WASHINGTON - MAY 14: Former Major League Baseball pitcher Roger Clemens arrives at federal court for his perjury and obstruction trial on May 14, 2012 in Washington, DC. Clemens' former strength trainer Brian McNamee is expected to testify against Clemens as early as today. (Photo by Brendan Hoffman/Getty Images)
Former Major League Baseball pitcher Roger Clemens was found not guilty on six charges stemming from his Congressional testimony.
The Roger Clemens perjury trial came to a conclusion on Monday. The jury in a federal court found him not guilty on all six charges of all six charges against him stemming from a Congressional testimony over the use of performance enhancing drugs in Major League Baseball and professional sports.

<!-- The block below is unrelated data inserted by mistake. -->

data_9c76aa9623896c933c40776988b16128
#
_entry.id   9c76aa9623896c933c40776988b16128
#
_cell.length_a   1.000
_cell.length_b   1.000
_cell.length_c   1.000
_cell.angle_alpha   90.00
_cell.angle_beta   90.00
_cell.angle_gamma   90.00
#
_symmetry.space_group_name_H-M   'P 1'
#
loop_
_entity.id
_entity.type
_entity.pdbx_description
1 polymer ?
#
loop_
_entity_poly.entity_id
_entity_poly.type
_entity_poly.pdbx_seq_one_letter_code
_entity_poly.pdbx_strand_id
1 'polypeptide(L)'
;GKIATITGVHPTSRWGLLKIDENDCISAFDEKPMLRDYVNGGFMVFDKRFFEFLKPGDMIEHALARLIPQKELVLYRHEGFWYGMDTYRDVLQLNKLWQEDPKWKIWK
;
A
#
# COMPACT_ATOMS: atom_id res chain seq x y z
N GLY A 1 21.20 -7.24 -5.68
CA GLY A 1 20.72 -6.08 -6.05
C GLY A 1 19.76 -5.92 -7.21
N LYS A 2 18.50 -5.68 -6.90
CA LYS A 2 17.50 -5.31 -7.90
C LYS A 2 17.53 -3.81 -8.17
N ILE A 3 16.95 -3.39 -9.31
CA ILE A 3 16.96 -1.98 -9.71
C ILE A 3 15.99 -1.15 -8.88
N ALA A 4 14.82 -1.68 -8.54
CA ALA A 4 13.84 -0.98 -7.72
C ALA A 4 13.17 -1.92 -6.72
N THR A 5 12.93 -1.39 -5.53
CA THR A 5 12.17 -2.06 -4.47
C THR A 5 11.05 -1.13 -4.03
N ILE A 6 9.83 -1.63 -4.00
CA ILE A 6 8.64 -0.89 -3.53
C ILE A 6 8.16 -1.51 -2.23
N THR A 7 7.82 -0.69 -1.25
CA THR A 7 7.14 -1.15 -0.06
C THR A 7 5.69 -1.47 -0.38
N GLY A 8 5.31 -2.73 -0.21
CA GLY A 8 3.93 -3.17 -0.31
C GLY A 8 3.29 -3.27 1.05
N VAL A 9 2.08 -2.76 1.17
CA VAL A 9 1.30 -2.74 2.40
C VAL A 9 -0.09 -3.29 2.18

Clemens was facing charges on one count of obstruction of Congress, three counts of making false statements and two counts of perjury. Those stemmed from a 2008 appearance in front of a House committee which was investigating accusations made in a 2007 report on steroid use in baseball conducted by George Mitchell.
It took seven weeks of work in front of a jury made up of eight women and four men at the Prettyman Courthouse in Washington. This was the second trial Clemens has undergone. The first ended in a mistrial after just two days, but was allowed to go to a second trial when the judges did not drop the charges.